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E. Categories of meetings subject to the law


  • Arizona

    (This section is blank. See the subpoints below.)

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  • Arkansas

    (This section is blank. See the subpoints below.)

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  • California

    Both the Bagley-Keene and Brown Acts classify meetings as regular, special or emergency.

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  • Delaware

    (This section is blank. See the subpoints below.)

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  • District of Columbia

    The Open Meetings Act applies to all meetings "whether formal or informal, regular, special, or emergency." D.C. Code Ann. § 2-574(1). The Act appears to have been intended to "broaden" the previously-enacted Sunshine Act, see Council of the D.C. Comm. on Gov't Operations and Env't, Report on Bill 18-716, the "Open Meetings Act of 2010," at 5 (D.C. 2010) [hereinafter Committee Report], and reverse the D.C. Court of Appeals' practice of interpreting the open meetings requirement narrowly. See D.C. Code Ann. § 2-573 (instructing that the Act "shall be construed broadly to maximize public access to meetings"); Committee Report, supra, at 3 (blaming the previous statute's "failure to create clear definitions, clear procedures, and specific exemptions" given District bodies' tendency "to interpret the law narrowly").

    This interpretation (that the Open Meetings Act was meant to have broader coverage than the Sunshine Act) was adopted by the D.C. Court of Appeals in Kane v. District of Columbia, 180 A.3d 1073, 1081 (D.C. 2018).

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  • Georgia

    All agency and agency committee meetings at which “any official business, policy, or public matter of the agency is formulated, presented, discussed, or voted upon” are generally subject to the Act. O.C.G.A. § 50-14-1(a)(3)(A). But, as long as not done to evade the Act and no official business is to be discussed or action taken, an agency may gather (without complying with the Act’s notice and other requirements) to inspect physical facilities or property of the agency, to travel to meetings and to attend social, ceremonial, civic or religious events. § 50-14-1(a)(3)(B)(i),(iv)-(v). And, as long as not done to evade the Act and no official action is be taken, an agency may gather (without complying with the Act’s notice and other requirements) at multijurisdictional, regional and statewide seminars or conferences and at meetings with state or federal officials at those officials’ offices. § 50-14-1(a)(3)(B)(ii)-(iii).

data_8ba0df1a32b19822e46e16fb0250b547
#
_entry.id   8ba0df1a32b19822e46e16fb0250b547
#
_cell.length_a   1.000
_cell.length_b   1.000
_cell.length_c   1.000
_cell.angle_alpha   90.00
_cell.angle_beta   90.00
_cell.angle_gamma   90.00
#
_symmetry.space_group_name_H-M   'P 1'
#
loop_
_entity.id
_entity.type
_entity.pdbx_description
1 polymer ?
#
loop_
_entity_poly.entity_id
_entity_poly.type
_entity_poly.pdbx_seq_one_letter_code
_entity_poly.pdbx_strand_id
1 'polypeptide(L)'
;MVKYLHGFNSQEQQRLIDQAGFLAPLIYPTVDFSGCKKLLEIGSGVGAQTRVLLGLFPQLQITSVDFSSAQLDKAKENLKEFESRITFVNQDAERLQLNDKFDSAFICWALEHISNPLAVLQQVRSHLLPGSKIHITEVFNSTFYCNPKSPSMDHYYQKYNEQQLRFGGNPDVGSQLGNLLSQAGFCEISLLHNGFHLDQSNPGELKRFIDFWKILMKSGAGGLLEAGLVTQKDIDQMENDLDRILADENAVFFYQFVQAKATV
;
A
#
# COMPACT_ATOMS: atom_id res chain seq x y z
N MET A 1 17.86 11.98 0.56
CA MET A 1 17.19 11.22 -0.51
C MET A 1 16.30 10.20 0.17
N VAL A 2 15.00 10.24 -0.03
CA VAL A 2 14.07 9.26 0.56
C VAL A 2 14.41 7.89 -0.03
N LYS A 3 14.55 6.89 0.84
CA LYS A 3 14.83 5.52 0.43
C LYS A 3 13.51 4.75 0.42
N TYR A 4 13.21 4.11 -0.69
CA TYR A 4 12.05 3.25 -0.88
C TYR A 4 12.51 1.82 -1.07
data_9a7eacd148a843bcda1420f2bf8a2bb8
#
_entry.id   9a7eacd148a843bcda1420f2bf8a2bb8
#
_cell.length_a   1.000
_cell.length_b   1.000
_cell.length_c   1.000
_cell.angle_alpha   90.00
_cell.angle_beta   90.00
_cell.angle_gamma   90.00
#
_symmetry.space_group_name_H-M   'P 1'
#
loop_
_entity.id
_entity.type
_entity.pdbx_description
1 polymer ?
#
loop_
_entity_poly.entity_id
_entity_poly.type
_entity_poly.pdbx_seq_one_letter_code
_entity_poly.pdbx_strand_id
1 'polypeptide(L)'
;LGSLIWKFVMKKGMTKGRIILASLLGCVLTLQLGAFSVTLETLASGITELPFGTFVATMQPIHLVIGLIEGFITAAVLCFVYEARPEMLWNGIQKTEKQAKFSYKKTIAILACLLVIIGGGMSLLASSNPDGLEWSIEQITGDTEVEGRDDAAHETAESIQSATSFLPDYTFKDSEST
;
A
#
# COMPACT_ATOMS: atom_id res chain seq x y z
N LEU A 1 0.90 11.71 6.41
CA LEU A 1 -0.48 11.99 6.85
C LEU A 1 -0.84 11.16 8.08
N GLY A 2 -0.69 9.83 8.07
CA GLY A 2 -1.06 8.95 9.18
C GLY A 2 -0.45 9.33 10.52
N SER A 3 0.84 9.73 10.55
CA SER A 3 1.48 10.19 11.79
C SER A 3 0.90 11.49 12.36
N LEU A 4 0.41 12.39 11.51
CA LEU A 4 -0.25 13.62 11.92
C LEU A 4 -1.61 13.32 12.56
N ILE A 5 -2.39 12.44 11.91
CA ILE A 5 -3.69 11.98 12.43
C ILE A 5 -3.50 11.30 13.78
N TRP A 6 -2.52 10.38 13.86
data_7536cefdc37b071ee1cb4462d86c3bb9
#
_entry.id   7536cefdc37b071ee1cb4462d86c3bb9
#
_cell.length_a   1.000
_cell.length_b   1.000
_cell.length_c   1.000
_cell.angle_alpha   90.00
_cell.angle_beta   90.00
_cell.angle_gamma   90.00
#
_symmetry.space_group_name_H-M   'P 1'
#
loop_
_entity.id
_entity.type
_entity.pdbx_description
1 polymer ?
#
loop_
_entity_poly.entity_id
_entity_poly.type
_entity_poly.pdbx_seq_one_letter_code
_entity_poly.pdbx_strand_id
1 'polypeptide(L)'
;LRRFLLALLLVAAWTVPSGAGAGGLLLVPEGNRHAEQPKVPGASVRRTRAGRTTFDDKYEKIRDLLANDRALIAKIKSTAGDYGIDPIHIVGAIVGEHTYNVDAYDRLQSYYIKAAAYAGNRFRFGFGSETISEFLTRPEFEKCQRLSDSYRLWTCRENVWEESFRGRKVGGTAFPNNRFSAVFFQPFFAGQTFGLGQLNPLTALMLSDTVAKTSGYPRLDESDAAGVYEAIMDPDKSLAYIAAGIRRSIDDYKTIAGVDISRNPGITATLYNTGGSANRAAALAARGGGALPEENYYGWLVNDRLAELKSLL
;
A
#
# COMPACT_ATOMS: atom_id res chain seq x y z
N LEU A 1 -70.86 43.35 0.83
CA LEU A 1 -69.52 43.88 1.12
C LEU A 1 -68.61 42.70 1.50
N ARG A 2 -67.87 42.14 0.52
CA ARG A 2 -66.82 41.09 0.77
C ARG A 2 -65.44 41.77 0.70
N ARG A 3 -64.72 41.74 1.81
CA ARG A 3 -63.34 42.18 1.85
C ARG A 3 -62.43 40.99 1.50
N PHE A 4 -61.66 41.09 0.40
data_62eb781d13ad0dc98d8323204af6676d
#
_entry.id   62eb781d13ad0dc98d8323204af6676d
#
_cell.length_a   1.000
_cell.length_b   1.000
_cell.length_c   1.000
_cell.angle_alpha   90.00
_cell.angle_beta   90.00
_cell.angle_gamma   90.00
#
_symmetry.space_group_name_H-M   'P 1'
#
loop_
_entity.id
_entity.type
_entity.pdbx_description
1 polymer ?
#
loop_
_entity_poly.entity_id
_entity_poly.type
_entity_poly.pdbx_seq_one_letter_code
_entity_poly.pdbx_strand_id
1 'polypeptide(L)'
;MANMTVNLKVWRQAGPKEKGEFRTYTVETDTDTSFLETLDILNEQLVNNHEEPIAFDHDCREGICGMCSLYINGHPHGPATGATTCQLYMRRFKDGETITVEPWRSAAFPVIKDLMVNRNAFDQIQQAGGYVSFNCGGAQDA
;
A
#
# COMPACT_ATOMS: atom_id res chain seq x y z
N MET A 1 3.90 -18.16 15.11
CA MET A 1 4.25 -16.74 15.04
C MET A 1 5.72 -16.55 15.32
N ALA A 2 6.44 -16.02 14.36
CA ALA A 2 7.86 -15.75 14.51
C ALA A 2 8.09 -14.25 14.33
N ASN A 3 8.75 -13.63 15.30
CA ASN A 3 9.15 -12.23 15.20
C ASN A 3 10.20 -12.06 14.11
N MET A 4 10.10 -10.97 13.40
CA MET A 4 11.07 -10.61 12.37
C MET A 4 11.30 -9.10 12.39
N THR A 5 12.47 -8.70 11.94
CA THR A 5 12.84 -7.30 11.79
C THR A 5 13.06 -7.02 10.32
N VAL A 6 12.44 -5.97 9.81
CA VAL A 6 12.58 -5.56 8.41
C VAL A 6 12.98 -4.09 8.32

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  • Hawaii

    Administrative rulemaking.

    Chapter 91, Hawaii Administrative Procedure Act (HAPA), sets forth the procedures for administrative rulemaking. Haw. Rev. Stat. ch. 91 (1996).

    a. Public hearing requirement.

    Any board or agency adopting, amending, or repealing any rule under authority of law must first hold a public hearing. Id. § 91-3 (Supp. 1999).

    b. Notice requirements.

    (1) Time limit for giving notice.

    Thirty days. Id. § 91-3(a)(1).

    (2) To whom is notice given.

    Agencies must give notice of administrative rulemaking to all persons who have made a timely written request of the agency to receive advance notice of its rulemaking proceedings. Id. § 91-3(a)(1).

    (3) Where posted.

    Agencies must publish notice of administrative rulemaking at least once in a newspaper of general circulation in the state for state agencies and, for county agencies, in a newspaper of general circulation in the county. Id. § 91-3(a)(1). Agencies must also post their proposed rules on the internet. Id.

    (4) Public agenda items required.

    The notice must include a statement of the substance of the proposed rule and the date, time, and place where interested persons can testify on it. Id. § 91-3(a)(1). An agenda must provide notice of the matters the board intends to consider at its meeting by listing matters with enough detail to reasonably allow the public to understand the subject of the matter to be considered; however, the agenda does not need to specifically notice that a decision may be made on an item or the exact nature of that decision as long as it reasonably arises under the subject matter listed. Sufficiency of Agenda, OIP Op. Ltr. No. 07-06 (Apr. 13, 2007).

    The meeting agenda may not be amended to add an item of reasonably major importance and action on the item will affect a significant number of persons. Amendment of Agenda; Executive Meeting Agenda, OIP Op. Ltr. No. 06-05 (July 19, 2006).

    (5) Exceptions.

    If the agency, in writing, finds that an imminent peril to the public health, safety, or morals, to livestock and poultry health, or to natural resources requires adoption, amendment, or repeal of a rule, the agency may proceed without notice of hearing or upon abbreviated notice and hearing. Id. § 91-3(b). The governor or mayor may waive the notice and hearing requirements whenever a state or county agency is required to promulgate rules as a condition of receiving federal funds. Id. § 91-3(d). Such an agency is allowed no discretion in interpreting the federal provisions regarding the rules to be promulgated. Promulgations of such rules must be published in a newspaper of general circulation in the state prior to the waiver by the governor or mayor and posted on the internet. Id. § 91-3(d).